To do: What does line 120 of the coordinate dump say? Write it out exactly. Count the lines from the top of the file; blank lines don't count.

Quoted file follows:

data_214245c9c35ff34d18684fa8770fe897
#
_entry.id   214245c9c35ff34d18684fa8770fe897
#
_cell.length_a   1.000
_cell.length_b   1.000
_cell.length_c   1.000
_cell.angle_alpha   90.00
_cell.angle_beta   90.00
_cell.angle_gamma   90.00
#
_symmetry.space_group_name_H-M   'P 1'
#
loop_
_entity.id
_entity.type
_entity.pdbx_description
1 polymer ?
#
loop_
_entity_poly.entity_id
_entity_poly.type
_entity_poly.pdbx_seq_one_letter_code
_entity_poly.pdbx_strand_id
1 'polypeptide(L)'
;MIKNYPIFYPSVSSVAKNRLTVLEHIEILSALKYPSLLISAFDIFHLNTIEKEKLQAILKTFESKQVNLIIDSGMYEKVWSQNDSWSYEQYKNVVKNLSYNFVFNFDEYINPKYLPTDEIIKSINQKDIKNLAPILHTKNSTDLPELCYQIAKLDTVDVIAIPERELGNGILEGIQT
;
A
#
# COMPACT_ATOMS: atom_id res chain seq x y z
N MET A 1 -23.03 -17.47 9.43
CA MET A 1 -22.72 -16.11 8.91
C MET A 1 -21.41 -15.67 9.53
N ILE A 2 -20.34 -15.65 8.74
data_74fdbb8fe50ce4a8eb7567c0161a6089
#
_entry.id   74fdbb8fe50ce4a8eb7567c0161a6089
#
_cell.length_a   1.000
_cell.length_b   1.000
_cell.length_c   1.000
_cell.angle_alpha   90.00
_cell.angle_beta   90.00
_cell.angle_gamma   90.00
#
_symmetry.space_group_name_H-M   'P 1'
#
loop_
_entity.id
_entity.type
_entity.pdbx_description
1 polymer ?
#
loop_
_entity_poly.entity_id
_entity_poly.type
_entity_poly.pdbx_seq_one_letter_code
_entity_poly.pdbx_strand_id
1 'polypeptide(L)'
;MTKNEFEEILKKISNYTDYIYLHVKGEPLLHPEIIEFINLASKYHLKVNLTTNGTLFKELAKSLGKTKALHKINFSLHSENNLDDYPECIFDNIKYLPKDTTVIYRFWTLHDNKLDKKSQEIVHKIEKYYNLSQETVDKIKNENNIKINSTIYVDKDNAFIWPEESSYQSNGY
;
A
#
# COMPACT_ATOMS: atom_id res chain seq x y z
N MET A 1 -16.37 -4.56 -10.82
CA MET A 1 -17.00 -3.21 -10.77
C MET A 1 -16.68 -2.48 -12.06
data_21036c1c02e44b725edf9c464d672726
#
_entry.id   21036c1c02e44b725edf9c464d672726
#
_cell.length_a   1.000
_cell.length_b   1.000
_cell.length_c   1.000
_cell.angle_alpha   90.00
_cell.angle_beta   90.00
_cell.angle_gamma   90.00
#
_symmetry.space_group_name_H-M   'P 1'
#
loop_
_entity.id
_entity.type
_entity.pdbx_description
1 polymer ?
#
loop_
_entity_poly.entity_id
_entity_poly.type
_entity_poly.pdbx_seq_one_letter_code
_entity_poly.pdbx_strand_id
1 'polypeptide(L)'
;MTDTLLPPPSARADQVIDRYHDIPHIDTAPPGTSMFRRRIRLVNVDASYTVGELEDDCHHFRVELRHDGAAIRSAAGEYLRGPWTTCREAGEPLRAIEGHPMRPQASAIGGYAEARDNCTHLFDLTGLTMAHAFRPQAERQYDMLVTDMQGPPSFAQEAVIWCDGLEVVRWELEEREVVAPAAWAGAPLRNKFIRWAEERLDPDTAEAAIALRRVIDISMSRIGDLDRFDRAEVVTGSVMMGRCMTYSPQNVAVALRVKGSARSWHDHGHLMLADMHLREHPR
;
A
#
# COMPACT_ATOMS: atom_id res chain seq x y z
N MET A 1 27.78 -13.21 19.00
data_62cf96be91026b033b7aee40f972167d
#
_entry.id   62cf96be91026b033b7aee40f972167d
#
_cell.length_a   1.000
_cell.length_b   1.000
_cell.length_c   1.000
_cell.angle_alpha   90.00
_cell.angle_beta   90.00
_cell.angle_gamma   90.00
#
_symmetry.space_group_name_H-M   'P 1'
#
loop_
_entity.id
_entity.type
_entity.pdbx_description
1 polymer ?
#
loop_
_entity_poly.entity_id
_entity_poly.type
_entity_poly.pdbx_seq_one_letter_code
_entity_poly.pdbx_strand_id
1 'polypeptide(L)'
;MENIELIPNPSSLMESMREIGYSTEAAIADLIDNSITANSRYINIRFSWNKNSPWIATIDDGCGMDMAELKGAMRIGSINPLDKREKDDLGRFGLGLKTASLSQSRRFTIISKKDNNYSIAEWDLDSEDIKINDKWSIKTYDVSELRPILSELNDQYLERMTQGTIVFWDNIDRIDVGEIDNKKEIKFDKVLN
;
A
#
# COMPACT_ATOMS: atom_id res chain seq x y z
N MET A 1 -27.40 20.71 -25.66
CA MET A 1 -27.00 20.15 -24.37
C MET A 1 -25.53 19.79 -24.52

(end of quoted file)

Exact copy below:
_entity_poly.type